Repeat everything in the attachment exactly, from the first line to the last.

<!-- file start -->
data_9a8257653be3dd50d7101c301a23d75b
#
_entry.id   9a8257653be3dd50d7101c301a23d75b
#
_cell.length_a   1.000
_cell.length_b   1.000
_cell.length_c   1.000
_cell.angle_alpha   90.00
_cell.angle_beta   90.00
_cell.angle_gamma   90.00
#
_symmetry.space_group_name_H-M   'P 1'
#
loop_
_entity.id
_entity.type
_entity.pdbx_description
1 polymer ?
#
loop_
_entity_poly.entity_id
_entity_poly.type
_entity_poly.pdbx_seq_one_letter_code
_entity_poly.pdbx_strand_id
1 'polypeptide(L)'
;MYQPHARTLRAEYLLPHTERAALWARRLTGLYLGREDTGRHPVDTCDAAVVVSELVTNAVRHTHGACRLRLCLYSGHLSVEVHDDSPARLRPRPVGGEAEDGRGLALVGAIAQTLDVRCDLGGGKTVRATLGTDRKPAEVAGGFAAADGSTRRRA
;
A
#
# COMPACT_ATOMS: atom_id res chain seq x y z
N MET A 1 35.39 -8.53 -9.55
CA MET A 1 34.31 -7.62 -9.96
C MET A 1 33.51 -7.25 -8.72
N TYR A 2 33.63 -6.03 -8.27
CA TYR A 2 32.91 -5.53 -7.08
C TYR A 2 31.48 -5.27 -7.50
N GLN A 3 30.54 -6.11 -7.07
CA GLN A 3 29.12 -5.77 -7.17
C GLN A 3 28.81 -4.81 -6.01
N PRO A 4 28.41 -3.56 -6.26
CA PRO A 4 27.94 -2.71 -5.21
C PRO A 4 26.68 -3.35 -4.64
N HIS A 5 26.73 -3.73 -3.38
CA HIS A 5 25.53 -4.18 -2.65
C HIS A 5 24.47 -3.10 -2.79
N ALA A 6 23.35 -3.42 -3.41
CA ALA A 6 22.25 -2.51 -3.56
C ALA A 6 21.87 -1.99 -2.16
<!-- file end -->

data_9a8257653be3dd50d7101c301a23d75b
#
_entry.id   9a8257653be3dd50d7101c301a23d75b
#
_cell.length_a   1.000
_cell.length_b   1.000
_cell.length_c   1.000
_cell.angle_alpha   90.00
_cell.angle_beta   90.00
_cell.angle_gamma   90.00
#
_symmetry.space_group_name_H-M   'P 1'
#
loop_
_entity.id
_entity.type
_entity.pdbx_description
1 polymer ?
#
loop_
_entity_poly.entity_id
_entity_poly.type
_entity_poly.pdbx_seq_one_letter_code
_entity_poly.pdbx_strand_id
1 'polypeptide(L)'
;MYQPHARTLRAEYLLPHTERAALWARRLTGLYLGREDTGRHPVDTCDAAVVVSELVTNAVRHTHGACRLRLCLYSGHLSVEVHDDSPARLRPRPVGGEAEDGRGLALVGAIAQTLDVRCDLGGGKTVRATLGTDRKPAEVAGGFAAADGSTRRRA
;
A
#
# COMPACT_ATOMS: atom_id res chain seq x y z
N MET A 1 35.39 -8.53 -9.55
CA MET A 1 34.31 -7.62 -9.96
C MET A 1 33.51 -7.25 -8.72
N TYR A 2 33.63 -6.03 -8.27
CA TYR A 2 32.91 -5.53 -7.08
C TYR A 2 31.48 -5.27 -7.50
N GLN A 3 30.54 -6.11 -7.07
CA GLN A 3 29.12 -5.77 -7.17
C GLN A 3 28.81 -4.81 -6.01
N PRO A 4 28.41 -3.56 -6.26
CA PRO A 4 27.94 -2.71 -5.21
C PRO A 4 26.68 -3.35 -4.64
N HIS A 5 26.73 -3.73 -3.38
CA HIS A 5 25.53 -4.18 -2.65
C HIS A 5 24.47 -3.10 -2.79
N ALA A 6 23.35 -3.42 -3.41
CA ALA A 6 22.25 -2.51 -3.56
C ALA A 6 21.87 -1.99 -2.16